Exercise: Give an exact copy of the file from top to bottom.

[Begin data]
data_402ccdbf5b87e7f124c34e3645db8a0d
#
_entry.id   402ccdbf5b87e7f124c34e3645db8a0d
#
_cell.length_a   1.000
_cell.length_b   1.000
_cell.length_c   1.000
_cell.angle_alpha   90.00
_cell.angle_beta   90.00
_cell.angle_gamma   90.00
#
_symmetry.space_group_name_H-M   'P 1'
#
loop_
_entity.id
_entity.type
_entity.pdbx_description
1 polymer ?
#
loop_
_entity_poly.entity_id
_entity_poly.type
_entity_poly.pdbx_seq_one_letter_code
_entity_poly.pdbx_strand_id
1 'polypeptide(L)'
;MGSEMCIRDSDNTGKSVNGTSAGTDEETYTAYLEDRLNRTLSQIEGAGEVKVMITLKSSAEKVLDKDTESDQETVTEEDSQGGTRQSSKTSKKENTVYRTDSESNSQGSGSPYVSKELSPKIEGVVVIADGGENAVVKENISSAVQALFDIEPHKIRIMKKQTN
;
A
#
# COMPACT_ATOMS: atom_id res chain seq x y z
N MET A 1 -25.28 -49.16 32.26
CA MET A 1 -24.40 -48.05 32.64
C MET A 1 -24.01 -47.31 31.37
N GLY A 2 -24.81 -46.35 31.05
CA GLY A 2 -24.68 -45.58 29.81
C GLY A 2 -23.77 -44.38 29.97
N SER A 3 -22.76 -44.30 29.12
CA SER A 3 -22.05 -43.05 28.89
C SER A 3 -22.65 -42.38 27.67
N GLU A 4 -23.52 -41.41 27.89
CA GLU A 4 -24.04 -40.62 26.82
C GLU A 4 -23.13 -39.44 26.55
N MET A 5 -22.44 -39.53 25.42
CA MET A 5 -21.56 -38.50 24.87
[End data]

data_402ccdbf5b87e7f124c34e3645db8a0d
#
_entry.id   402ccdbf5b87e7f124c34e3645db8a0d
#
_cell.length_a   1.000
_cell.length_b   1.000
_cell.length_c   1.000
_cell.angle_alpha   90.00
_cell.angle_beta   90.00
_cell.angle_gamma   90.00
#
_symmetry.space_group_name_H-M   'P 1'
#
loop_
_entity.id
_entity.type
_entity.pdbx_description
1 polymer ?
#
loop_
_entity_poly.entity_id
_entity_poly.type
_entity_poly.pdbx_seq_one_letter_code
_entity_poly.pdbx_strand_id
1 'polypeptide(L)'
;MGSEMCIRDSDNTGKSVNGTSAGTDEETYTAYLEDRLNRTLSQIEGAGEVKVMITLKSSAEKVLDKDTESDQETVTEEDSQGGTRQSSKTSKKENTVYRTDSESNSQGSGSPYVSKELSPKIEGVVVIADGGENAVVKENISSAVQALFDIEPHKIRIMKKQTN
;
A
#
# COMPACT_ATOMS: atom_id res chain seq x y z
N MET A 1 -25.28 -49.16 32.26
CA MET A 1 -24.40 -48.05 32.64
C MET A 1 -24.01 -47.31 31.37
N GLY A 2 -24.81 -46.35 31.05
CA GLY A 2 -24.68 -45.58 29.81
C GLY A 2 -23.77 -44.38 29.97
N SER A 3 -22.76 -44.30 29.12
CA SER A 3 -22.05 -43.05 28.89
C SER A 3 -22.65 -42.38 27.67
N GLU A 4 -23.52 -41.41 27.89
CA GLU A 4 -24.04 -40.62 26.82
C GLU A 4 -23.13 -39.44 26.55
N MET A 5 -22.44 -39.53 25.42
CA MET A 5 -21.56 -38.50 24.87